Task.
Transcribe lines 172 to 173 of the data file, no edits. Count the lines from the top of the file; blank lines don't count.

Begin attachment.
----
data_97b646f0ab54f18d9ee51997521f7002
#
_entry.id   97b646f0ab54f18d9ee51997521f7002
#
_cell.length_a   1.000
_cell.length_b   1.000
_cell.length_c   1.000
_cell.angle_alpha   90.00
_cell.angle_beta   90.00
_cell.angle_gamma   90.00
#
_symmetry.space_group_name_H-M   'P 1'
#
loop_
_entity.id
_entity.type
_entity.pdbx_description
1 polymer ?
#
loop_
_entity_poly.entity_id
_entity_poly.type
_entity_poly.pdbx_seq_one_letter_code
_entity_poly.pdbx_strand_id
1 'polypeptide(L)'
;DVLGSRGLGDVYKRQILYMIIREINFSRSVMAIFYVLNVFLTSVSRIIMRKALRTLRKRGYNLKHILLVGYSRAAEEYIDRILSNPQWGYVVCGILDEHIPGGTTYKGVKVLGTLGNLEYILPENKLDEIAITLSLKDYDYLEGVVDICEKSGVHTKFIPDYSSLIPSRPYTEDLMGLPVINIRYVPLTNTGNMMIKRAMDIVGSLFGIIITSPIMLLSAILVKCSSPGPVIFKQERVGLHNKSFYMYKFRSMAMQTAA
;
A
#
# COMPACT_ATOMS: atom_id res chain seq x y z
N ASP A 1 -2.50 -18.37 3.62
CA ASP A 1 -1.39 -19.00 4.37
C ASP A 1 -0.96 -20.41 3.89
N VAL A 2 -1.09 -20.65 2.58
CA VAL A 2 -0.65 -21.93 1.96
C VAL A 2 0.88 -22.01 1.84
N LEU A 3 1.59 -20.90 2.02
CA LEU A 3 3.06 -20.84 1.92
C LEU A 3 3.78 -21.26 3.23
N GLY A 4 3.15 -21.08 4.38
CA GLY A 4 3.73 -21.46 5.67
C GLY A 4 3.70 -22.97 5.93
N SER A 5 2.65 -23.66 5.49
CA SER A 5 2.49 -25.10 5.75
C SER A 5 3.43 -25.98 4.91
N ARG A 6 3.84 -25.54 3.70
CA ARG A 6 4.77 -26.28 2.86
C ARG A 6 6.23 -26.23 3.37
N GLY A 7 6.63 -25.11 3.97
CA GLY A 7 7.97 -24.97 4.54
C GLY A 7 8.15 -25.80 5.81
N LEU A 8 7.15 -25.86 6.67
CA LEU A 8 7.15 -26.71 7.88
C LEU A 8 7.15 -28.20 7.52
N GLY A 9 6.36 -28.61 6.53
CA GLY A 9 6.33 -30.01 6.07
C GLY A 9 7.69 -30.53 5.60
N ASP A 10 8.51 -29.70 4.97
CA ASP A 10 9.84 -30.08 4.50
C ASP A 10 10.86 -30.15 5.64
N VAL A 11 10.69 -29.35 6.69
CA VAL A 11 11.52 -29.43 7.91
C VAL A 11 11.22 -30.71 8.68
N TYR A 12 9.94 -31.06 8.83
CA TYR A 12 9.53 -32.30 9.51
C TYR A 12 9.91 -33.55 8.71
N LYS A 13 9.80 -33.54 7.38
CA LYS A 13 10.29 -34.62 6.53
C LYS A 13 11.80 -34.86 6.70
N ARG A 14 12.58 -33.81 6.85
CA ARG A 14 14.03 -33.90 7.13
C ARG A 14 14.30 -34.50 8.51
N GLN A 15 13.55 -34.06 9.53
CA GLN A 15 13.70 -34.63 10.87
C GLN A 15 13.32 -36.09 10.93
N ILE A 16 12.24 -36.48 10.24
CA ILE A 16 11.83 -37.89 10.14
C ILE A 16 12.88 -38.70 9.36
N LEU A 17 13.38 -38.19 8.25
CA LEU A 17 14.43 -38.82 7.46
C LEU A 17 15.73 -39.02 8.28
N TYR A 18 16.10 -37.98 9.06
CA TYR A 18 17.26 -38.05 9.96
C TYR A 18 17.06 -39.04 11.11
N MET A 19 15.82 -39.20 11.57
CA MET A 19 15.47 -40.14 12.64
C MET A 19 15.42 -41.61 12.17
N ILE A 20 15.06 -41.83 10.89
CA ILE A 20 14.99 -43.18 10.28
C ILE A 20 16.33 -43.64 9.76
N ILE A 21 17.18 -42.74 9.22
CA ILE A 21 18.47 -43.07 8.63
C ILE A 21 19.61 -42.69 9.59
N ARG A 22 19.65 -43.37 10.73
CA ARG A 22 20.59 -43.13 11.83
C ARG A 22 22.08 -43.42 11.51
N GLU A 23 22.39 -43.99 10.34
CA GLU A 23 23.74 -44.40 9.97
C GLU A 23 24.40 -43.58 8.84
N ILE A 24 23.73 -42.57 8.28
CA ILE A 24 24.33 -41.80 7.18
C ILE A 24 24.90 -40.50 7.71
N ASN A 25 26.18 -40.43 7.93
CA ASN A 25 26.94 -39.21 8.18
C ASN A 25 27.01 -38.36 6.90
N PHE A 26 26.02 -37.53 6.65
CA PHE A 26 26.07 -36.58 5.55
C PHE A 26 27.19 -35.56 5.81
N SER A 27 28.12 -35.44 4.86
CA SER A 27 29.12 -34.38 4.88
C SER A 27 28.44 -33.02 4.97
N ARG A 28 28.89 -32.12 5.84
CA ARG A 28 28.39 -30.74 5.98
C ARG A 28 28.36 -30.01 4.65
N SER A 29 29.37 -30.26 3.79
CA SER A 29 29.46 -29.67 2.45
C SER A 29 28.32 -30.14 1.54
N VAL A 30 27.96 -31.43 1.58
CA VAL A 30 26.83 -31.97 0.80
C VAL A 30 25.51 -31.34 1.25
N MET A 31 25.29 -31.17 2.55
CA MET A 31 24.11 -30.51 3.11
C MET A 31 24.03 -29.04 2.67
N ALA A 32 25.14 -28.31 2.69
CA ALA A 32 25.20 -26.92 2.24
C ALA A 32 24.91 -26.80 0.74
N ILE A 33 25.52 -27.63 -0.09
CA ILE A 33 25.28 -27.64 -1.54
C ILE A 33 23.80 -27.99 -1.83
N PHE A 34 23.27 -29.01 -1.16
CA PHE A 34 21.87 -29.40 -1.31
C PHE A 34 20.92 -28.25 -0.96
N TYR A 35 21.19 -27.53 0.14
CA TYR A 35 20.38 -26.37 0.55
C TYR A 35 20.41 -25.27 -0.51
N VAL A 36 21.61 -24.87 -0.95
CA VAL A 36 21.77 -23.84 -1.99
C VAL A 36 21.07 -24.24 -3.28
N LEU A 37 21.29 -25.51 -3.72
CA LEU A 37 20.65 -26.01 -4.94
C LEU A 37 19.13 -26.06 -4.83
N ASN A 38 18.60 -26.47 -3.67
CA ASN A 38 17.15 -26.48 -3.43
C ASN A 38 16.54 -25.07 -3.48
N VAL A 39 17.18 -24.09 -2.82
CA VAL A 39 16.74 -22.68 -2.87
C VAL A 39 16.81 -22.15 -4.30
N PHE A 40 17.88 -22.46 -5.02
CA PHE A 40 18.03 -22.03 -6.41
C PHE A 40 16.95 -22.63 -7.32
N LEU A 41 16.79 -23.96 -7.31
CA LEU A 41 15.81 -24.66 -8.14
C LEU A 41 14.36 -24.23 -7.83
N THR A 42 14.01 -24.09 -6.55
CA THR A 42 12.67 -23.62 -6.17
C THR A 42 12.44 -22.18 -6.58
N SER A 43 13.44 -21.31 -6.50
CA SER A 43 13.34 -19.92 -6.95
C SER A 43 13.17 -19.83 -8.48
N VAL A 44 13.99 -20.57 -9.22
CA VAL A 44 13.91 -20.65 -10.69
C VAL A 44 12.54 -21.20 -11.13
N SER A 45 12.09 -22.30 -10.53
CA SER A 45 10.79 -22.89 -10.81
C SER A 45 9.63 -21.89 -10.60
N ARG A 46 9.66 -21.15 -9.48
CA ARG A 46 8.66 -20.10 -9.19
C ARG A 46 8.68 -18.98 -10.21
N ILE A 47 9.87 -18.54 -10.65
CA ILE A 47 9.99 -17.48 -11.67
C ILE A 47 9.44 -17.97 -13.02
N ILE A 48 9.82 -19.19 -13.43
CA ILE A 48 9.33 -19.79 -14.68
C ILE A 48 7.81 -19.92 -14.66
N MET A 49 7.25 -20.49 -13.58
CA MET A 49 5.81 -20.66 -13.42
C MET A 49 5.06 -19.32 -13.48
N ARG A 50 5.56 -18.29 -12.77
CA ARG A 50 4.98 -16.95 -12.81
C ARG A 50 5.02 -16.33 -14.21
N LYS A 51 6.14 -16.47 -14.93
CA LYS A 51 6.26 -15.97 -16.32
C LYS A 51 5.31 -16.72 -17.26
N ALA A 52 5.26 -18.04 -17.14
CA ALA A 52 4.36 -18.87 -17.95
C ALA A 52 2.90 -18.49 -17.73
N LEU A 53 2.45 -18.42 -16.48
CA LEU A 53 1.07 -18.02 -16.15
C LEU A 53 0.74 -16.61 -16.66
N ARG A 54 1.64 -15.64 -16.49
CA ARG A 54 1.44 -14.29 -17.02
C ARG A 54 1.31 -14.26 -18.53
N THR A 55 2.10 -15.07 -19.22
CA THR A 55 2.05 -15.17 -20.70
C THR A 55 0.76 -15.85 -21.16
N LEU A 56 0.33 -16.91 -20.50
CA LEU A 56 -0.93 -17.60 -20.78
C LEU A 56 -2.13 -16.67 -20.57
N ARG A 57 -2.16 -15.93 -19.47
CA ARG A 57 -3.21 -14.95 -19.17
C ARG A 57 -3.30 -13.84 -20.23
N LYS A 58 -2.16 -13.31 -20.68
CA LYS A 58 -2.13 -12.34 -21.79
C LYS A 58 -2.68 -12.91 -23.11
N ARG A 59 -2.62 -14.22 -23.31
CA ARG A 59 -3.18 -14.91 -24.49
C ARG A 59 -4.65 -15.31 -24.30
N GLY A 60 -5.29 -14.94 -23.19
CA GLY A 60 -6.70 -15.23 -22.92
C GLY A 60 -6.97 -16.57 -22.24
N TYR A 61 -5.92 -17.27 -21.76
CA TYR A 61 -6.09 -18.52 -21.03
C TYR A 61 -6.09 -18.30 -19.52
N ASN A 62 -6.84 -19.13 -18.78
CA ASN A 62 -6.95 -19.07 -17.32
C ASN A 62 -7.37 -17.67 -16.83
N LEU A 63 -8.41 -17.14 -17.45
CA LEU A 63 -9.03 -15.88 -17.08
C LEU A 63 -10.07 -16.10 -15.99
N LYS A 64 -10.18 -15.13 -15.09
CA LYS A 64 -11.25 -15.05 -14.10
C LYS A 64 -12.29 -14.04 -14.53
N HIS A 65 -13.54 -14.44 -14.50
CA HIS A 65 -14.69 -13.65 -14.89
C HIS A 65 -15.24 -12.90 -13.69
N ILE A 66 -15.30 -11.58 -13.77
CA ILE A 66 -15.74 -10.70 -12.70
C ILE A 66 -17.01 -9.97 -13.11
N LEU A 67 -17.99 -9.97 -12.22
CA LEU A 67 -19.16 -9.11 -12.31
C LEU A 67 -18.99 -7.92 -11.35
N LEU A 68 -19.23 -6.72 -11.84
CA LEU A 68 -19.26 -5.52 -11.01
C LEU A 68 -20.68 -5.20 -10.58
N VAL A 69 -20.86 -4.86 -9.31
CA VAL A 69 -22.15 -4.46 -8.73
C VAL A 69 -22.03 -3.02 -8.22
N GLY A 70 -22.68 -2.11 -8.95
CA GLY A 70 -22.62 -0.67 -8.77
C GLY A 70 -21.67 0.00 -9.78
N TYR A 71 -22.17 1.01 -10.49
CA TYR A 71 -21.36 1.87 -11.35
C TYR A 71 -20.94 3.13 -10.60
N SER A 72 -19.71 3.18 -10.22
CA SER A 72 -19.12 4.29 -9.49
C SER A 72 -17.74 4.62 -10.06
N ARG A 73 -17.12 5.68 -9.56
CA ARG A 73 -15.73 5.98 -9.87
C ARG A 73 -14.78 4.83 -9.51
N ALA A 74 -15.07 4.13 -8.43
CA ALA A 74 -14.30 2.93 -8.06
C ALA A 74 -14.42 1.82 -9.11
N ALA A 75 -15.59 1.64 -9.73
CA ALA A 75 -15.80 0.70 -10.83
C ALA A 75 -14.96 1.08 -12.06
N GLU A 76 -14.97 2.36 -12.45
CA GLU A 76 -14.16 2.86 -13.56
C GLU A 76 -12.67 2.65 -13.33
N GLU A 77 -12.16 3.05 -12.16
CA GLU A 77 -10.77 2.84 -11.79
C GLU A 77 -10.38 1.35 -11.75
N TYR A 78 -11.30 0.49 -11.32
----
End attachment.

N ILE A 48 9.82 -19.19 -13.43
CA ILE A 48 9.33 -19.79 -14.68